IDEAS home Printed from https://ideas.repec.org/
MyIDEAS: Log in (now much improved!) to save this article

Aggregate short selling, commonality, and stock market returns

Listed author(s):
  • Lynch, Andrew
  • Nikolic, Biljana
  • Yan, Xuemin (Sterling)
  • Yu, Han
Registered author(s):

    Using a comprehensive data set of short-sale transactions, we find strong evidence of commonality in daily shorting flows of individual stocks. More importantly, we find that aggregate shorting forecasts market returns. A one standard deviation increase in daily aggregate shorting is associated with a decrease in market excess return by up to 36bps over the following 10 trading days (9% annualized). In addition, we find modest evidence that short sellers are informed about future aggregate earnings news, macroeconomic news, and investor sentiment. Overall, our results are consistent with short sellers possessing superior short-term market-wide information.

    If you experience problems downloading a file, check if you have the proper application to view it first. In case of further problems read the IDEAS help page. Note that these files are not on the IDEAS site. Please be patient as the files may be large.

    File URL: http://www.sciencedirect.com/science/article/pii/S1386418113000141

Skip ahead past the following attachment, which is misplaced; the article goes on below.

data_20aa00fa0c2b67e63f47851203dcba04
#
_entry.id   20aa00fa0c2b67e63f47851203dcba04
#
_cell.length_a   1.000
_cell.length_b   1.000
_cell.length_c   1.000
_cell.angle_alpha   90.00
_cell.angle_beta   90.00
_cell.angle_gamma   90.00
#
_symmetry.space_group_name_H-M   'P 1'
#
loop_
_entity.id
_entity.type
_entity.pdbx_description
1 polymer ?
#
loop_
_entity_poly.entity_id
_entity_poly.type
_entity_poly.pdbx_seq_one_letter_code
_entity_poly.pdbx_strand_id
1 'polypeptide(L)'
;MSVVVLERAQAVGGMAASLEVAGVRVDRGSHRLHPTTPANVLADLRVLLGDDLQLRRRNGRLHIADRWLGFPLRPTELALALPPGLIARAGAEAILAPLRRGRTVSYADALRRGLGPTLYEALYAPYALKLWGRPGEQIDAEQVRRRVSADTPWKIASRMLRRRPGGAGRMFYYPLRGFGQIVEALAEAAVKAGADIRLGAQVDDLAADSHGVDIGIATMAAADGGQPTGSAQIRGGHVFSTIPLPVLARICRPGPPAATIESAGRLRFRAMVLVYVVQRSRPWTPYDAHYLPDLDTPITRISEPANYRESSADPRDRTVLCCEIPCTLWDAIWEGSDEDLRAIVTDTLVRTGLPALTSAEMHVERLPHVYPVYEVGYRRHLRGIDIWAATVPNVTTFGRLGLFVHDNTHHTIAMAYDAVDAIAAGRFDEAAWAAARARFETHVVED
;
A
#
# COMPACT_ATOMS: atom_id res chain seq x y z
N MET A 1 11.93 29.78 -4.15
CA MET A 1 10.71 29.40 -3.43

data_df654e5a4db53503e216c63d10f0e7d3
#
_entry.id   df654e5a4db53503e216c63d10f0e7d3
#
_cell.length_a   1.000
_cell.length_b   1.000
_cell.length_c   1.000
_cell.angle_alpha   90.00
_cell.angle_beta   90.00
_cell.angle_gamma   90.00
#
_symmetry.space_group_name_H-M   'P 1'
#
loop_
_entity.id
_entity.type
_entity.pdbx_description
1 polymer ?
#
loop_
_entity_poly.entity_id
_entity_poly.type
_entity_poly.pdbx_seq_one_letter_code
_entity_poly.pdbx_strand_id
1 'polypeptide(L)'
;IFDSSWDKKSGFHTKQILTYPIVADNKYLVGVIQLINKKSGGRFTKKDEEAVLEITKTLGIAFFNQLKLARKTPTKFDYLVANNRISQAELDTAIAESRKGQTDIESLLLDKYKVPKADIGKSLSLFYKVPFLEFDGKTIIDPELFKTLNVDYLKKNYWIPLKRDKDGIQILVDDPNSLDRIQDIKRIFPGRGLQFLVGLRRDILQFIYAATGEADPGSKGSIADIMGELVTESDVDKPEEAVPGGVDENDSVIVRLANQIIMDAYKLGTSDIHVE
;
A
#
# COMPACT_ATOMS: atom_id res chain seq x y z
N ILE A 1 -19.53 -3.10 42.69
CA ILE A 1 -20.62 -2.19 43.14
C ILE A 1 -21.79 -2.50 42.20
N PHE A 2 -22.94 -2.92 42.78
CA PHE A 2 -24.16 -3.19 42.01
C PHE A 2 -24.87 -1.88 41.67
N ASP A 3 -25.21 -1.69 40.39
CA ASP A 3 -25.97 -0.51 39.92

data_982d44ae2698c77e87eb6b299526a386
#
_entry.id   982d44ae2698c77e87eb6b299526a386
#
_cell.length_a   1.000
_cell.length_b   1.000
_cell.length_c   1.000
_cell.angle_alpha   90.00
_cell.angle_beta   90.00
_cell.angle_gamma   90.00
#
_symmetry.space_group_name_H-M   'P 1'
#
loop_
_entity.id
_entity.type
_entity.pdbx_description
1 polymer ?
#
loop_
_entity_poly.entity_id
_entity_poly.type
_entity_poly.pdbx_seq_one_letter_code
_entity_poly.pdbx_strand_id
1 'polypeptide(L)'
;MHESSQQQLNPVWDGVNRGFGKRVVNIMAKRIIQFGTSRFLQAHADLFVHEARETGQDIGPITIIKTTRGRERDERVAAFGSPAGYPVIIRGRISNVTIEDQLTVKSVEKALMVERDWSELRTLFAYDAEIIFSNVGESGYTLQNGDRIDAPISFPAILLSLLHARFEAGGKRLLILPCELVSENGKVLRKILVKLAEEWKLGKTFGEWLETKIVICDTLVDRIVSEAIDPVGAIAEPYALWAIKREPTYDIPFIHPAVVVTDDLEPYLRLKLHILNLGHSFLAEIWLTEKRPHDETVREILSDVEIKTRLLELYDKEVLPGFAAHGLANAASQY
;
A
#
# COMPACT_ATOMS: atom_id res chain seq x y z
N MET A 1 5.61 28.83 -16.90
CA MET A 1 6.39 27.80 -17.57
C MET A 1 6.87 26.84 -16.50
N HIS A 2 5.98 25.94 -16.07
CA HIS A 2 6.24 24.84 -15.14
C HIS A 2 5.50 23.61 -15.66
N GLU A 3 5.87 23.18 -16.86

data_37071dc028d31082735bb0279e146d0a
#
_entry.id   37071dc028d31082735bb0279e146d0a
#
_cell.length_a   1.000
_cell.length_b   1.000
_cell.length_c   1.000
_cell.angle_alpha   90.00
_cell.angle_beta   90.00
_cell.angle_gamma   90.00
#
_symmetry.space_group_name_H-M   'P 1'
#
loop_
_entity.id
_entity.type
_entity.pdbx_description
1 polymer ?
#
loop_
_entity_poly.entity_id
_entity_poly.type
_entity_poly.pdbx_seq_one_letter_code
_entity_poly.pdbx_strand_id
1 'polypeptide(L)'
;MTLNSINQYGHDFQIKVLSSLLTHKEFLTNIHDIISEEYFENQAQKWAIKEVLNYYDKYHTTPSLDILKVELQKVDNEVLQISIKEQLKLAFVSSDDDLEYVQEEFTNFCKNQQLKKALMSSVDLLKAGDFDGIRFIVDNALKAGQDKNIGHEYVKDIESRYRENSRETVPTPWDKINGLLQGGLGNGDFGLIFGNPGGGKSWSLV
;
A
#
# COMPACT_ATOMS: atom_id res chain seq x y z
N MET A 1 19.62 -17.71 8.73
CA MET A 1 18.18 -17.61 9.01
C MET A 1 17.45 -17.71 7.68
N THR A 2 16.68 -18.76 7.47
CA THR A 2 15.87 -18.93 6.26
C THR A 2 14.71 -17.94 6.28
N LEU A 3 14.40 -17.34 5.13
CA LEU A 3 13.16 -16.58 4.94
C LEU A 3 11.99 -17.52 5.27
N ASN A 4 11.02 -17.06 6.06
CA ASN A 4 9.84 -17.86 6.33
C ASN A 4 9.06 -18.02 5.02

Download Restriction: Full text for ScienceDirect subscribers only

    As the access to this document is restricted, you may want to look for a different version under "Related research" (further below) or search for a different version of it.

    Article provided by Elsevier in its journal Journal of Financial Markets.

    Volume (Year): 17 (2014)
    Issue (Month): C ()
    Pages: 199-229

    as
    in new window

    Handle: RePEc:eee:finmar:v:17:y:2014:i:c:p:199-229
    DOI: 10.1016/j.finmar.2013.05.001
    Contact details of provider: Web page: http://www.elsevier.com/locate/finmar

    References listed on IDEAS
    Please report citation or reference errors to , or , if you are the registered author of the cited work, log in to your RePEc Author Service profile, click on "citations" and make appropriate adjustments.: